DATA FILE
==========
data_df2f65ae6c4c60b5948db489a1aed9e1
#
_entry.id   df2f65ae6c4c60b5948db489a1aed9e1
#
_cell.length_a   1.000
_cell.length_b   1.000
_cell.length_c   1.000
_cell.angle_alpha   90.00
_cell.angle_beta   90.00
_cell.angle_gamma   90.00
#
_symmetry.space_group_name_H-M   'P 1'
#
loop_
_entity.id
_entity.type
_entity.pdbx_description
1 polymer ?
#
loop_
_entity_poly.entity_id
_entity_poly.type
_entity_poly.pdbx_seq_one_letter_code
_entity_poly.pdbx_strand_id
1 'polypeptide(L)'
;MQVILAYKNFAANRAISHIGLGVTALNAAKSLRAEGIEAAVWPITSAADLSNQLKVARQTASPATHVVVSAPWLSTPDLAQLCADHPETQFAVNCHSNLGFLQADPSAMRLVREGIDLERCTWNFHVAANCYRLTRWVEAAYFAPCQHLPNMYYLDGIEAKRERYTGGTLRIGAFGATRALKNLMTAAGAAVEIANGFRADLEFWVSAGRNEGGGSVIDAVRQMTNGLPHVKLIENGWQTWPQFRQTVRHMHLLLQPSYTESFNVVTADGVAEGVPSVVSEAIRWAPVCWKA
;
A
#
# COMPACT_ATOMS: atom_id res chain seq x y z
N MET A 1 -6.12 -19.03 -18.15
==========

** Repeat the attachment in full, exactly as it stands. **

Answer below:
data_df2f65ae6c4c60b5948db489a1aed9e1
#
_entry.id   df2f65ae6c4c60b5948db489a1aed9e1
#
_cell.length_a   1.000
_cell.length_b   1.000
_cell.length_c   1.000
_cell.angle_alpha   90.00
_cell.angle_beta   90.00
_cell.angle_gamma   90.00
#
_symmetry.space_group_name_H-M   'P 1'
#
loop_
_entity.id
_entity.type
_entity.pdbx_description
1 polymer ?
#
loop_
_entity_poly.entity_id
_entity_poly.type
_entity_poly.pdbx_seq_one_letter_code
_entity_poly.pdbx_strand_id
1 'polypeptide(L)'
;MQVILAYKNFAANRAISHIGLGVTALNAAKSLRAEGIEAAVWPITSAADLSNQLKVARQTASPATHVVVSAPWLSTPDLAQLCADHPETQFAVNCHSNLGFLQADPSAMRLVREGIDLERCTWNFHVAANCYRLTRWVEAAYFAPCQHLPNMYYLDGIEAKRERYTGGTLRIGAFGATRALKNLMTAAGAAVEIANGFRADLEFWVSAGRNEGGGSVIDAVRQMTNGLPHVKLIENGWQTWPQFRQTVRHMHLLLQPSYTESFNVVTADGVAEGVPSVVSEAIRWAPVCWKA
;
A
#
# COMPACT_ATOMS: atom_id res chain seq x y z
N MET A 1 -6.12 -19.03 -18.15